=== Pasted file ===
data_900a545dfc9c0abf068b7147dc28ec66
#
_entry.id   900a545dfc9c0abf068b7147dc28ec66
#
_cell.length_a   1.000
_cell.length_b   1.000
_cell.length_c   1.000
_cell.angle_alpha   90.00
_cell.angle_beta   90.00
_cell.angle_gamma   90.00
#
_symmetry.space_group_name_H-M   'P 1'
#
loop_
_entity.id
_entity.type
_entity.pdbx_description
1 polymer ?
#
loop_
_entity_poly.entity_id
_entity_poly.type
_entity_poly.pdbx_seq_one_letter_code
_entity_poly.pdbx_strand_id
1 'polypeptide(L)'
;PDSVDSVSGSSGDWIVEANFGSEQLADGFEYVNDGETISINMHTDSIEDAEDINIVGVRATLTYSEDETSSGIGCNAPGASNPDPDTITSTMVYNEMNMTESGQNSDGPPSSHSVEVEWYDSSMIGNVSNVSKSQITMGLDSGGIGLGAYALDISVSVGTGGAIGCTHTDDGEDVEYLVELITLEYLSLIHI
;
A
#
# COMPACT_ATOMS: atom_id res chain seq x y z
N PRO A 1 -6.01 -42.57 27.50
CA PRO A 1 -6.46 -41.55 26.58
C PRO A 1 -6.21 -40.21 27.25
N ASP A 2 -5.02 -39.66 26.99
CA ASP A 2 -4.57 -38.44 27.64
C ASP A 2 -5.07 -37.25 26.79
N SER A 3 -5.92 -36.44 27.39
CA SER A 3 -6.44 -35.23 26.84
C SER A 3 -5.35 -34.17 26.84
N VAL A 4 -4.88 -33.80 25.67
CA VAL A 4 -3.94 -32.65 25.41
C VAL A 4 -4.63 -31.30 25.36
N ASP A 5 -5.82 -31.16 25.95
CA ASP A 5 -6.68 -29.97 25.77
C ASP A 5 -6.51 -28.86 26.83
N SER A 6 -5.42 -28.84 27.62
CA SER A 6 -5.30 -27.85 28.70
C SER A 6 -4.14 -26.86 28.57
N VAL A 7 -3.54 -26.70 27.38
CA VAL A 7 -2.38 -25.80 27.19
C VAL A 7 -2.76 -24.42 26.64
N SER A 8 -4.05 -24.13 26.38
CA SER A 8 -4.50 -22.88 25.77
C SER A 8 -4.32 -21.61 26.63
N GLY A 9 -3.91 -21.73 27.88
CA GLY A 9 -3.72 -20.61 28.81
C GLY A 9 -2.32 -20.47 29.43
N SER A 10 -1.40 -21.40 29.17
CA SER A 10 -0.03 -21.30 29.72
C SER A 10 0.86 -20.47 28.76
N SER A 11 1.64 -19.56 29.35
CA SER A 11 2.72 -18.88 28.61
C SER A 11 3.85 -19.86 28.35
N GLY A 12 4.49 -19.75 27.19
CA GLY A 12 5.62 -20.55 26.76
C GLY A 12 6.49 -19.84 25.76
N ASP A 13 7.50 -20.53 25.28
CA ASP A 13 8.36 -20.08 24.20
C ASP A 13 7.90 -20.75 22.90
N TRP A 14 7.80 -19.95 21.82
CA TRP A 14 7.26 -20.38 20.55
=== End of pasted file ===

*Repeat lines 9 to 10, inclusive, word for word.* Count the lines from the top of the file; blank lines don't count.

_cell.angle_beta   90.00
_cell.angle_gamma   90.00